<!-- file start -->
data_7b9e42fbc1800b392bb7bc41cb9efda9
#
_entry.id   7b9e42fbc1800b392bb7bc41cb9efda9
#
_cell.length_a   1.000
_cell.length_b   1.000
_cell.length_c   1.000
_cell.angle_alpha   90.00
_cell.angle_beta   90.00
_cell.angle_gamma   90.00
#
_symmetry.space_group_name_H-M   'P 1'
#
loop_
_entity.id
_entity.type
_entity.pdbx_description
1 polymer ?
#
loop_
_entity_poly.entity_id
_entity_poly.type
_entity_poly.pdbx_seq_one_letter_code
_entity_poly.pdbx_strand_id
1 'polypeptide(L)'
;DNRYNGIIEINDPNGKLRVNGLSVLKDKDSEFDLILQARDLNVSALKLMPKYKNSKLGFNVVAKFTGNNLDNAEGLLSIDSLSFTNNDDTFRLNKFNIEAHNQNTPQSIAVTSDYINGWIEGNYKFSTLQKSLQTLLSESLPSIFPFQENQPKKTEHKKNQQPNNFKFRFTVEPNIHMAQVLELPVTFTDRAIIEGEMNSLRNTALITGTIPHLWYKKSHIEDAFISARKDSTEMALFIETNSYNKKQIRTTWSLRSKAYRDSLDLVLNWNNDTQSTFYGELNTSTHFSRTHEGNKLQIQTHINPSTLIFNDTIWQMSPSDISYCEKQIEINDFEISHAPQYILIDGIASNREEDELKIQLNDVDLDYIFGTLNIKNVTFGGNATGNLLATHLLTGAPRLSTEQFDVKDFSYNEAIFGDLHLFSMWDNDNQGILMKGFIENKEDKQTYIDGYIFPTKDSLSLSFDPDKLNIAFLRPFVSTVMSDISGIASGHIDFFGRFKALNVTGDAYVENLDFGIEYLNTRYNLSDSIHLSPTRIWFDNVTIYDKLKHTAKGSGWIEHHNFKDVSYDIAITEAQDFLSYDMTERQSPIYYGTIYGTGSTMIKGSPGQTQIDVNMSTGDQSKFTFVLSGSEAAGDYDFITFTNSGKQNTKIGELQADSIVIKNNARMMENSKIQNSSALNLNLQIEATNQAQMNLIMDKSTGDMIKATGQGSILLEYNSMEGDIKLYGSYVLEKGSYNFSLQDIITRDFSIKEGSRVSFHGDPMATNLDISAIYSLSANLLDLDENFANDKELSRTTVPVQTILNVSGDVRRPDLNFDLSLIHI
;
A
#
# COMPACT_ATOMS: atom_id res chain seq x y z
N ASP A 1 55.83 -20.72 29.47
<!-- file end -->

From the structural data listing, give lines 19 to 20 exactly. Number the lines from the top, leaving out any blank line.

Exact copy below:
#
loop_